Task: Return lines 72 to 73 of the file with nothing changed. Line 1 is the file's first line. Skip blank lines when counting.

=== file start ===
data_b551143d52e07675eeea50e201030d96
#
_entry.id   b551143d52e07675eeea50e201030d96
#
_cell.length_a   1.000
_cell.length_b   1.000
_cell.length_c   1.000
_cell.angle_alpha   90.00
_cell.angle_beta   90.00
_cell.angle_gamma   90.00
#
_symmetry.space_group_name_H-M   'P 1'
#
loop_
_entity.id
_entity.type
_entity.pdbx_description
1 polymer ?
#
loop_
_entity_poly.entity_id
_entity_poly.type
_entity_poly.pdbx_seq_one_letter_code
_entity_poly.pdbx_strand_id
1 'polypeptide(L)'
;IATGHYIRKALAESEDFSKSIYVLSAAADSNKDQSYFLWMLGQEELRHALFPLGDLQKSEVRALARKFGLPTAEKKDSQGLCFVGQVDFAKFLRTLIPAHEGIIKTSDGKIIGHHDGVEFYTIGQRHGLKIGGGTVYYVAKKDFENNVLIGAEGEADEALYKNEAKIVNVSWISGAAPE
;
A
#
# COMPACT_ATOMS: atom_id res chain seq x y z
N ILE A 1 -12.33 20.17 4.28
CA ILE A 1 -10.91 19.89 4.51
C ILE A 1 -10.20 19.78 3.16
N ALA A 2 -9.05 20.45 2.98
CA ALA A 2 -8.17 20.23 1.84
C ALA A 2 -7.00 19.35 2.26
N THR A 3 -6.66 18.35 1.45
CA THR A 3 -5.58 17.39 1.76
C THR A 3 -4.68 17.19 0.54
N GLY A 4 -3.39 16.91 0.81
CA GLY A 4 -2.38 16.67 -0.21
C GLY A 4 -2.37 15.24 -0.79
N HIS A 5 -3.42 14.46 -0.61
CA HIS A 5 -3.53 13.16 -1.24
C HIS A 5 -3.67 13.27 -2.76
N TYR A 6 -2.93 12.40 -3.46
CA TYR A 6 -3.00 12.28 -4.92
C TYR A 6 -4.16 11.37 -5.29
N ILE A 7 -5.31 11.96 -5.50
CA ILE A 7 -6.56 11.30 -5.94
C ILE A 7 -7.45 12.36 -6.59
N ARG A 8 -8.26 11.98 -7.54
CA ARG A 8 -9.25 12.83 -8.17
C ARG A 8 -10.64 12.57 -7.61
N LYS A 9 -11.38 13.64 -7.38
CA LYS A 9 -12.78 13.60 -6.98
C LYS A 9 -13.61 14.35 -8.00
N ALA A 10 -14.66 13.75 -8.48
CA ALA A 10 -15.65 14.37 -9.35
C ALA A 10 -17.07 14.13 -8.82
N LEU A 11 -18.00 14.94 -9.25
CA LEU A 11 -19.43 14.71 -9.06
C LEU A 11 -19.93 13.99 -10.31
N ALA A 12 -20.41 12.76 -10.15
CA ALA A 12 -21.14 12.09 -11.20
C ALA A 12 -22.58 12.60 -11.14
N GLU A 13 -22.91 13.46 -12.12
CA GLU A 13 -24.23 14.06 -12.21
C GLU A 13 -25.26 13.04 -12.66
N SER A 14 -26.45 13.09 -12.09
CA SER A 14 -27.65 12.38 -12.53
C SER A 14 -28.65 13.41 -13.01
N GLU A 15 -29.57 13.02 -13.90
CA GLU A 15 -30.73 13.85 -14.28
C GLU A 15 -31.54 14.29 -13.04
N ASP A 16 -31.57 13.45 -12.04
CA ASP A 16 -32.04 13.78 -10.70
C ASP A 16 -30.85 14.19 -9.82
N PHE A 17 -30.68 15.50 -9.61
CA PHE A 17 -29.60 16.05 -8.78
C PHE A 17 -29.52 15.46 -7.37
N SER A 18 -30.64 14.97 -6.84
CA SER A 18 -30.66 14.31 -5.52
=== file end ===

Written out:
C SER A 14 -28.65 13.41 -13.01
N GLU A 15 -29.57 13.02 -13.90